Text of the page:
Airlines ask for help
ATLANTA » Hawaiian Airlines
Chief Executive Mark Dunkerley and the CEOs of 11 other U.S. airlines, beset by record fuel costs that have caused several to cut jobs, reduce capacity and impose higher fees on customers, are now asking for their customers' help to curb the rise of oil prices.
They have co-signed a letter being sent to frequent fliers of their respective carriers, asking customers to contact Congress about the problem of market speculation, which they believe is driving up the price of oil.
"This pain can be alleviated, and that is why we are taking the extraordinary step of writing this joint letter to our customers," the letter states.
Lawmakers have cited the problems high fuel prices cause airlines, trucking companies, farmers and consumers in calling for restrictions on speculative trading.
Dunkerley said that like all airlines, Hawaiian is struggling to cope with the huge increase in the price of fuel over the past year and the last six months in particular.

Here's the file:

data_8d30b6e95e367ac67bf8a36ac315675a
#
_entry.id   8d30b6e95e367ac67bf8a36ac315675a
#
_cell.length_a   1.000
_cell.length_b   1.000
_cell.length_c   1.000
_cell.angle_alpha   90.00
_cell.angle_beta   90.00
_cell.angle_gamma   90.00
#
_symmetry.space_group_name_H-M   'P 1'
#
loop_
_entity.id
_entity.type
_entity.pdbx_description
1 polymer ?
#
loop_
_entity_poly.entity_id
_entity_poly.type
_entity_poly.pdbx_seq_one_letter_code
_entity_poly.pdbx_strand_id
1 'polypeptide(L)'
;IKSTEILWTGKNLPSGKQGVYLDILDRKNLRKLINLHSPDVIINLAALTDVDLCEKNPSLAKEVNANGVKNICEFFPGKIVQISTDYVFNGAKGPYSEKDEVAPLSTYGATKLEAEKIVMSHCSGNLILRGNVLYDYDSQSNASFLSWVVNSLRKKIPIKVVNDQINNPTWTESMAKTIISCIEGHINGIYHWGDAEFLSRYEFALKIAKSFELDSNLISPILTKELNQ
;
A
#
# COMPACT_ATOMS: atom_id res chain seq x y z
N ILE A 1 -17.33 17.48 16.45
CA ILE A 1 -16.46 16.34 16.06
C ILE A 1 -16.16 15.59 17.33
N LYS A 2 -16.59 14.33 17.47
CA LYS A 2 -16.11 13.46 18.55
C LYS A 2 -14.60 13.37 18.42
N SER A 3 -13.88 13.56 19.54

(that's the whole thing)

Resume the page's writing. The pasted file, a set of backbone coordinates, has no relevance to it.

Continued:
"Speculation in oil futures has become a major factor in artificially driving up prices, and we support the effort to curtail this practice that allows speculators to profit at the expense of consumers," he said.
Northwest Airlines Corp. Chief Executive Douglas Steenland urged lawmakers in June to close loopholes that allow traders to dodge U.S. speculation limits by trading on foreign exchanges or through over-the-counter transactions.
The letter from the airlines acknowledges that oil prices are partly a response to normal market forces, prompting a need for the country to focus on increased energy supplies and conservation, but goes on to say that speculators buy up large amounts of oil and then sell it to each other again and again. The price goes up with each trade and consumers pick up the final tab. Some market experts estimate that current prices reflect as much as $30 to $60 per barrel in unnecessary speculative costs, the letter says.
It adds that regulations established decades ago by Congress to control excessive market speculation have been weakened or removed over the years.